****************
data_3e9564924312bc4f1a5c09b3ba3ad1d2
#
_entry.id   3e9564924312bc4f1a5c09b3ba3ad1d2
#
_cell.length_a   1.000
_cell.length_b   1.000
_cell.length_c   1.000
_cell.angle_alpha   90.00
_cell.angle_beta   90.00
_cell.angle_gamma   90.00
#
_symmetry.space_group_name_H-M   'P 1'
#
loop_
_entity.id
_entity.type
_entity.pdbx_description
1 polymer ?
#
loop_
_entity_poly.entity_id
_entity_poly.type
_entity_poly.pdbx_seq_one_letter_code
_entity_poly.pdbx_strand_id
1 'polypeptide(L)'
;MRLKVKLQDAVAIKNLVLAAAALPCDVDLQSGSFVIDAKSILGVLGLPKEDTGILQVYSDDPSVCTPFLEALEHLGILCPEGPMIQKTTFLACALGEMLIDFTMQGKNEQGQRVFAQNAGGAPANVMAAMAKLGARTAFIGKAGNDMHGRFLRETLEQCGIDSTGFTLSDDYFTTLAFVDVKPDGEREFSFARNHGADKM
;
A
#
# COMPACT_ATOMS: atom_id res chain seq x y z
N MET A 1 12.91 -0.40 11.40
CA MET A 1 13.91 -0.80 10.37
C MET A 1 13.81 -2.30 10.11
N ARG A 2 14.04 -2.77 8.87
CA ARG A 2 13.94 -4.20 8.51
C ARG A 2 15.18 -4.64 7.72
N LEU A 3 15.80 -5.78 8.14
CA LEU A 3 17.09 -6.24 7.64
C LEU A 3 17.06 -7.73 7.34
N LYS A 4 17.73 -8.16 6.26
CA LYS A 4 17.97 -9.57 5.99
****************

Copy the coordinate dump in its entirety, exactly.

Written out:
data_3e9564924312bc4f1a5c09b3ba3ad1d2
#
_entry.id   3e9564924312bc4f1a5c09b3ba3ad1d2
#
_cell.length_a   1.000
_cell.length_b   1.000
_cell.length_c   1.000
_cell.angle_alpha   90.00
_cell.angle_beta   90.00
_cell.angle_gamma   90.00
#
_symmetry.space_group_name_H-M   'P 1'
#
loop_
_entity.id
_entity.type
_entity.pdbx_description
1 polymer ?
#
loop_
_entity_poly.entity_id
_entity_poly.type
_entity_poly.pdbx_seq_one_letter_code
_entity_poly.pdbx_strand_id
1 'polypeptide(L)'
;MRLKVKLQDAVAIKNLVLAAAALPCDVDLQSGSFVIDAKSILGVLGLPKEDTGILQVYSDDPSVCTPFLEALEHLGILCPEGPMIQKTTFLACALGEMLIDFTMQGKNEQGQRVFAQNAGGAPANVMAAMAKLGARTAFIGKAGNDMHGRFLRETLEQCGIDSTGFTLSDDYFTTLAFVDVKPDGEREFSFARNHGADKM
;
A
#
# COMPACT_ATOMS: atom_id res chain seq x y z
N MET A 1 12.91 -0.40 11.40
CA MET A 1 13.91 -0.80 10.37
C MET A 1 13.81 -2.30 10.11
N ARG A 2 14.04 -2.77 8.87
CA ARG A 2 13.94 -4.20 8.51
C ARG A 2 15.18 -4.64 7.72
N LEU A 3 15.80 -5.78 8.14
CA LEU A 3 17.09 -6.24 7.64
C LEU A 3 17.06 -7.73 7.34
N LYS A 4 17.73 -8.16 6.26
CA LYS A 4 17.97 -9.57 5.99